ice with cherry on top

There are few diseases where lifestyle plays a greater role in both prevention and treatment than in diabetes type 2 and obesity. Changing lifestyle can turn out to be one of the best and most effective health investments.


After the incidence of type 2 diabetes has gradually increased over the past few decades, it appears that the trend is finally reversing. New cases of diabetes were reduced by a third in the period 2009 – 2014 (1). It is still somewhat uncertain what is the cause of the positive development, but the researchers behind the study believe that it has a connection with changes in lifestyle. Diabetes type 2 is one of the diseases where lifestyle has the most to say both in terms of preventing and also treating the condition. Most cases of type 2 diabetes can therefore be avoided or delayed through a healthy lifestyle.

Diabetics are at increased risk of a number of health problems including eye disease, kidney disease, stroke, depression, dementia, foot ulcers, polyneuropathy and infections. 75% of diabetics die from ischemic heart disease and people with diabetes generally have a shorter life expectancy. Obesity and overweight are one of the biggest risk factors for the development of type 2 diabetes. Today, it has become abnormal to have a normal weight. 7 out of 10 adult Norwegians are now overweight (2).

Being overweight and obese increases the risk of a whole range of health problems. Obesity is now becoming the most common cause of cancer. In addition, the chances of getting type 2 diabetes, stroke, heart disease, osteoarthritis of the knee and hip, reflux problems, depression, gallstones, hernias, sleep apnoea, high blood pressure, pregnancy complications and shorter life expectancy increase. But don’t despair. Obesity and diabetes type 2 can be influenced to a large extent through lifestyle.

Development of type 2 diabetes

It often takes a long time to develop diabetes type 2. The process usually begins with insulin not working normally, which is called insulin resistance. Insulin plays a major role in regulating blood sugar and help the sugar in the blood to enter the cells. When insulin binds to receptors on the cell membrane, signals are sent down into the cell that cause small vesicles with glucose transporters to move out towards the cell membrane and fuse with it. In this way, “openings” are created in the cell membrane that sugar in the blood can use to enter the cell. Eventually, the pancreas must produce more and more insulin to keep blood sugar down to normal levels. Over time, insulin production becomes lower, blood sugar begins to rise and eventually type 2 diabetes becomes a reality.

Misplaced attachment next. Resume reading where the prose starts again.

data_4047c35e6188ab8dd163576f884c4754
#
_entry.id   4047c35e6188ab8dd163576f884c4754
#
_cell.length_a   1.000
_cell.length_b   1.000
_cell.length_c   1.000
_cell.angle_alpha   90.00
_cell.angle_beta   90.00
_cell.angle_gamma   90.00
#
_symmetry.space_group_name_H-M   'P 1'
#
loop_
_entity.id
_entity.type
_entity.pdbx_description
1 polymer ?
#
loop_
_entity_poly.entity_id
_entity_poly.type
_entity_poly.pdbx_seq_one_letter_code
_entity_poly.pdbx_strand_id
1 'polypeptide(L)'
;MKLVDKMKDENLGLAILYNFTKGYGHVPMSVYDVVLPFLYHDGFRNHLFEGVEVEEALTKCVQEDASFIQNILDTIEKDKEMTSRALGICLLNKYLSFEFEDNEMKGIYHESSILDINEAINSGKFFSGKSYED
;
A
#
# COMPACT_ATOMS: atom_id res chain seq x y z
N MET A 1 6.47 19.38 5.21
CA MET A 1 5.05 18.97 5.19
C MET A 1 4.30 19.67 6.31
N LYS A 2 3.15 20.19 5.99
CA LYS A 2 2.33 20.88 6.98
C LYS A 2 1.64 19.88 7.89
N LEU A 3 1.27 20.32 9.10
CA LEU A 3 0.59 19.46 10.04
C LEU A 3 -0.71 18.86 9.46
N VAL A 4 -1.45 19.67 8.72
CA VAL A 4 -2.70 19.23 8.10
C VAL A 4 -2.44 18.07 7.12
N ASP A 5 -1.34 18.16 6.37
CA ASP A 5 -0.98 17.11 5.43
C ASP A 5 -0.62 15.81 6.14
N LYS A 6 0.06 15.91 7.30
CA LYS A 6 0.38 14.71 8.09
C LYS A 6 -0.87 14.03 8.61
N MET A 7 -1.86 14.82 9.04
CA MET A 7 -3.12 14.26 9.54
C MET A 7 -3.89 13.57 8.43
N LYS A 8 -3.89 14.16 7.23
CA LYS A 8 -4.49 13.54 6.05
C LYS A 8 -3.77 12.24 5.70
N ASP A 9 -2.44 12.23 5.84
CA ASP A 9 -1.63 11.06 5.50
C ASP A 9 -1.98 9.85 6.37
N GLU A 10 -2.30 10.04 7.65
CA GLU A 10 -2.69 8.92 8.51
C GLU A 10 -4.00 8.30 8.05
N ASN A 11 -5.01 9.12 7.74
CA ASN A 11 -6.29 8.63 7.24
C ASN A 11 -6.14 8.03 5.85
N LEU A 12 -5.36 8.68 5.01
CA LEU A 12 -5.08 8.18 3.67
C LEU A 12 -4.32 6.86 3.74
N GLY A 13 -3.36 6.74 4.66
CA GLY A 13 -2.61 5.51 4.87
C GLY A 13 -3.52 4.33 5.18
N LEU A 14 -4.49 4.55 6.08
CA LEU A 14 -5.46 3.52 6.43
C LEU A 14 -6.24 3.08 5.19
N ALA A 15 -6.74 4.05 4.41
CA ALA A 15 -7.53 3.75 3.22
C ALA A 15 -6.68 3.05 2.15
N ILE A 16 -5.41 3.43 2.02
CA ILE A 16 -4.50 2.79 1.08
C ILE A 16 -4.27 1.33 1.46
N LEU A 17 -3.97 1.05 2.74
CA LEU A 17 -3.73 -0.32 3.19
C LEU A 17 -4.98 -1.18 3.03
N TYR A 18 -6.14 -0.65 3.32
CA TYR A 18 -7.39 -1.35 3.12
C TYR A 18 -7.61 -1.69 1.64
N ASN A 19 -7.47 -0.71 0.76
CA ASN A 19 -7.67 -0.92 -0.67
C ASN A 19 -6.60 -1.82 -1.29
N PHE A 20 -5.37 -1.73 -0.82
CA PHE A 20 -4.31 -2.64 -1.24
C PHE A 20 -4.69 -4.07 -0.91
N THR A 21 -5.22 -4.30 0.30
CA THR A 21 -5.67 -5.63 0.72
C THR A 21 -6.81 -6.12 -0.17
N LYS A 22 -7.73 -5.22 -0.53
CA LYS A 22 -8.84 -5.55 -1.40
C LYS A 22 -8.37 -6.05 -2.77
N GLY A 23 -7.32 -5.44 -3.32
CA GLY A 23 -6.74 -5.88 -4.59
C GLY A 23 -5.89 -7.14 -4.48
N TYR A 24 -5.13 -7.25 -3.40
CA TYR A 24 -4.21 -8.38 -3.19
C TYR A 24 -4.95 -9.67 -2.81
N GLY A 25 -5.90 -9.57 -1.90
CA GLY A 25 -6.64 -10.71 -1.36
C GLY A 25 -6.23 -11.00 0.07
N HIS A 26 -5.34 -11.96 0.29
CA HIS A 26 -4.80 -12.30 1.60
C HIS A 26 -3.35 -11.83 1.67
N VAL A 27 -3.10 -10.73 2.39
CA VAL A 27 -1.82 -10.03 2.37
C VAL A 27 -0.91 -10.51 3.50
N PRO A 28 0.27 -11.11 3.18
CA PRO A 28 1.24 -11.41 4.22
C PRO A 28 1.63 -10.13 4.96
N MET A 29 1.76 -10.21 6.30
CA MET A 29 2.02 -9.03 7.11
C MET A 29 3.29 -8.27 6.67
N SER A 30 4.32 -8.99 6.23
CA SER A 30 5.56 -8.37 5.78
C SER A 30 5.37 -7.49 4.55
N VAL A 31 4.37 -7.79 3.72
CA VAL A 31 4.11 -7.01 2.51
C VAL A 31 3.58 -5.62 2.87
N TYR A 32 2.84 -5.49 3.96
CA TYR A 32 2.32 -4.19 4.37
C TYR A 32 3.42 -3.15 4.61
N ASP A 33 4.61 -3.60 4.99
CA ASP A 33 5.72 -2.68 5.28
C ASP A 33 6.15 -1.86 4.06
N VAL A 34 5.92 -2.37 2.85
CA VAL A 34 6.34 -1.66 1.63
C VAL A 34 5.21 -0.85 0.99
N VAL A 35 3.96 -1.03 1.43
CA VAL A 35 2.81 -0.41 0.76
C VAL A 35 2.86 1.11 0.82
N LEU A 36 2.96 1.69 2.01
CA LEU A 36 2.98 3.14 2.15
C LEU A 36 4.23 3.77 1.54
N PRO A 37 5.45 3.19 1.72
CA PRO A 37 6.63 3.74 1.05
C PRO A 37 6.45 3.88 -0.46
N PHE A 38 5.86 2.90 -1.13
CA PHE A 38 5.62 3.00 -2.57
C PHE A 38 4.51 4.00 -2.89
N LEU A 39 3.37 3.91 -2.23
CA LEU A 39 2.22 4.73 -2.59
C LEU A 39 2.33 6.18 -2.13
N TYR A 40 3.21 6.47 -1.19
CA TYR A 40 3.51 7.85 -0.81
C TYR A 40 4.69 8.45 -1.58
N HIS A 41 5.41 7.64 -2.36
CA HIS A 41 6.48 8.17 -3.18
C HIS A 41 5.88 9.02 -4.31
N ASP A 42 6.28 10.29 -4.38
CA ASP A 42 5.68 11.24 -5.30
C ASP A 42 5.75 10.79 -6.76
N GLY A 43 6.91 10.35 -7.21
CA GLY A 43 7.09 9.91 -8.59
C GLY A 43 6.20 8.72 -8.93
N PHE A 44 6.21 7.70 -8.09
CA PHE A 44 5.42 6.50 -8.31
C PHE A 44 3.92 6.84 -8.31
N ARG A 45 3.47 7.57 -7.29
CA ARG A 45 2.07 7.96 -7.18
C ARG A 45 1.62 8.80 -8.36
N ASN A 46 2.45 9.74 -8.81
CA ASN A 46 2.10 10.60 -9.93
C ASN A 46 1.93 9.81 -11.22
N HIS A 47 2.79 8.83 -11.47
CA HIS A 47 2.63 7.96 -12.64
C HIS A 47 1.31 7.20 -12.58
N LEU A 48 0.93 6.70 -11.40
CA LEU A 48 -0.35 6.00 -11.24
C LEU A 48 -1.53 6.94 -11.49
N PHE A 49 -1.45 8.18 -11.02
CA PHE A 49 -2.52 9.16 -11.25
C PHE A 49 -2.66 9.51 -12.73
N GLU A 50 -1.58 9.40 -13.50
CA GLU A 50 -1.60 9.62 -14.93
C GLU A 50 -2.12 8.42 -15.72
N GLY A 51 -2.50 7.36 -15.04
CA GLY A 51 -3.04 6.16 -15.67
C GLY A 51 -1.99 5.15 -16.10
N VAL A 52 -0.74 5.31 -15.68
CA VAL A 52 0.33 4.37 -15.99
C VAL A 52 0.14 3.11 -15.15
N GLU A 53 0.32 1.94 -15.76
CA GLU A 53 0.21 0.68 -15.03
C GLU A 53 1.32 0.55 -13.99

Lifestyle treatment is one of the cornerstones of diabetes management and it is particularly important to start early with addressing relevant lifestyle factors. Diabetes and blood sugar are affected by a number of lifestyle factors such as weight, diet, physical activity, sleep and nicotine/tobacco.

Weight reduction

For many people with newly diagnosed type 2 diabetes, weight reduction is the only (and perhaps also the most difficult) intervention needed to get blood sugar back to normal. It has been observed in several studies that in overweight people with type 2 diabetes who undergo bariatric surgery, about half achieve reversal of diabetes type 2 in the first 1-5 years. Around half of these, however, develop diabetes again after around 8 years (3).

a man holding his stomach with his hands

Do we see the same effect with “normal” weight reduction? In a study of diabetics who had had type 2 diabetes for less than 6 years, it was found that the greater the weight reduction the participants achieved, the greater the likelihood that they could reverse the condition and achieve normal blood sugar after 12 months (4). This is the first study of its kind, but gives hope that tablet treated type 2 diabetes can be reversed, at least in the short and medium term.

Why is weight reduction so important in type 2 diabetes? One of the main reasons is that obesity affects both of the main mechanisms of type 2 diabetes, namely insulin sensitivity in body tissue and insulin secretion from the pancreatic nucleus. Studies show that a weight loss of around 5-10% is enough to increase insulin sensitivity in the cells and also improve insulin secretion from the pancreas (5). Further weight reduction will be able to give even better results. A weight reduction of 10% or more not only increases the chance of reversing diabetes, it also reduces the risk of developing heart and vascular disease (6), from which approx. 75% of all diabetics die.

For a long time, research has been conducted into which strategies are most effective for achieving weight reduction. At the rehabilitation center where I work, we receive many patients who want to achieve weight reduction during their stay. Some expect the kilos to disappear primarily in the gym. However, it is what happens in the dining room that is of the greatest importance for whether weight reduction is achieved.